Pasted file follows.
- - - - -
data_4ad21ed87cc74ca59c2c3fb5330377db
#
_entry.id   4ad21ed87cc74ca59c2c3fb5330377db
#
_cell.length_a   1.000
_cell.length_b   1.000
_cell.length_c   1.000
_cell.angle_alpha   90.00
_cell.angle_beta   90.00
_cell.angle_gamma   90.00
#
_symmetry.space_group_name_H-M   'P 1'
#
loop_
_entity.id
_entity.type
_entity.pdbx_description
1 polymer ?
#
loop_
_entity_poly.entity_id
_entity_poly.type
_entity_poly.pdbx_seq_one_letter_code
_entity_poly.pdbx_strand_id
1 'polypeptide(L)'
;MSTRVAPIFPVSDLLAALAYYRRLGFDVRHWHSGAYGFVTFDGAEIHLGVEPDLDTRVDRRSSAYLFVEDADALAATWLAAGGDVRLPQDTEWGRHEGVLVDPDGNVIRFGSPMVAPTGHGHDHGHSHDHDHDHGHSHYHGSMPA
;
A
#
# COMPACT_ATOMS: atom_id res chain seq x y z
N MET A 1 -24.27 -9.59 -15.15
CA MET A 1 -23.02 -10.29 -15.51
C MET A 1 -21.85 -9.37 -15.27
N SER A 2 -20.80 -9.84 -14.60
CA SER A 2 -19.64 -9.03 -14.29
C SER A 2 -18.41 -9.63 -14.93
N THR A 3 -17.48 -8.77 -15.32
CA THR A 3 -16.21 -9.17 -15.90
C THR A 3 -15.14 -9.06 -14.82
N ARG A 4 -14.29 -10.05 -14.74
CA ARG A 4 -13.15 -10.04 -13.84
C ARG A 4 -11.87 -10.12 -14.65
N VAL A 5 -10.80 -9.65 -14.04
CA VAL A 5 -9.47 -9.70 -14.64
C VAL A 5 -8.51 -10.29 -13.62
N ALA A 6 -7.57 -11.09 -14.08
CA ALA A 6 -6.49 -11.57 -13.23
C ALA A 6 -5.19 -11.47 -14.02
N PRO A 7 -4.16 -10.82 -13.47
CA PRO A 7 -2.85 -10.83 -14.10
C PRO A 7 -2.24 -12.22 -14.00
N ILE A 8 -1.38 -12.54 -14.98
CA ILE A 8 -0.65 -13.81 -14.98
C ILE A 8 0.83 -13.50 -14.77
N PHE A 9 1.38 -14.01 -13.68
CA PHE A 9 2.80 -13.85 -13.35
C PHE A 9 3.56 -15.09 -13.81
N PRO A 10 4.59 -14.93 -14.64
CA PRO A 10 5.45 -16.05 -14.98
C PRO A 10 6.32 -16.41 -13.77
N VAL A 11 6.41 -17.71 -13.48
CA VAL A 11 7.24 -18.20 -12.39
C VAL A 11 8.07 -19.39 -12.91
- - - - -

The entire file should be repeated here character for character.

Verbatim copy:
data_4ad21ed87cc74ca59c2c3fb5330377db
#
_entry.id   4ad21ed87cc74ca59c2c3fb5330377db
#
_cell.length_a   1.000
_cell.length_b   1.000
_cell.length_c   1.000
_cell.angle_alpha   90.00
_cell.angle_beta   90.00
_cell.angle_gamma   90.00
#
_symmetry.space_group_name_H-M   'P 1'
#
loop_
_entity.id
_entity.type
_entity.pdbx_description
1 polymer ?
#
loop_
_entity_poly.entity_id
_entity_poly.type
_entity_poly.pdbx_seq_one_letter_code
_entity_poly.pdbx_strand_id
1 'polypeptide(L)'
;MSTRVAPIFPVSDLLAALAYYRRLGFDVRHWHSGAYGFVTFDGAEIHLGVEPDLDTRVDRRSSAYLFVEDADALAATWLAAGGDVRLPQDTEWGRHEGVLVDPDGNVIRFGSPMVAPTGHGHDHGHSHDHDHDHGHSHYHGSMPA
;
A
#
# COMPACT_ATOMS: atom_id res chain seq x y z
N MET A 1 -24.27 -9.59 -15.15
CA MET A 1 -23.02 -10.29 -15.51
C MET A 1 -21.85 -9.37 -15.27
N SER A 2 -20.80 -9.84 -14.60
CA SER A 2 -19.64 -9.03 -14.29
C SER A 2 -18.41 -9.63 -14.93
N THR A 3 -17.48 -8.77 -15.32
CA THR A 3 -16.21 -9.17 -15.90
C THR A 3 -15.14 -9.06 -14.82
N ARG A 4 -14.29 -10.05 -14.74
CA ARG A 4 -13.15 -10.04 -13.84
C ARG A 4 -11.87 -10.12 -14.65
N VAL A 5 -10.80 -9.65 -14.04
CA VAL A 5 -9.47 -9.70 -14.64
C VAL A 5 -8.51 -10.29 -13.62
N ALA A 6 -7.57 -11.09 -14.08
CA ALA A 6 -6.49 -11.57 -13.23
C ALA A 6 -5.19 -11.47 -14.02
N PRO A 7 -4.16 -10.82 -13.47
CA PRO A 7 -2.85 -10.83 -14.10
C PRO A 7 -2.24 -12.22 -14.00
N ILE A 8 -1.38 -12.54 -14.98
CA ILE A 8 -0.65 -13.81 -14.98
C ILE A 8 0.83 -13.50 -14.77
N PHE A 9 1.38 -14.01 -13.68
CA PHE A 9 2.80 -13.85 -13.35
C PHE A 9 3.56 -15.09 -13.81
N PRO A 10 4.59 -14.93 -14.64
CA PRO A 10 5.45 -16.05 -14.98
C PRO A 10 6.32 -16.41 -13.77
N VAL A 11 6.41 -17.71 -13.48
CA VAL A 11 7.24 -18.20 -12.39
C VAL A 11 8.07 -19.39 -12.91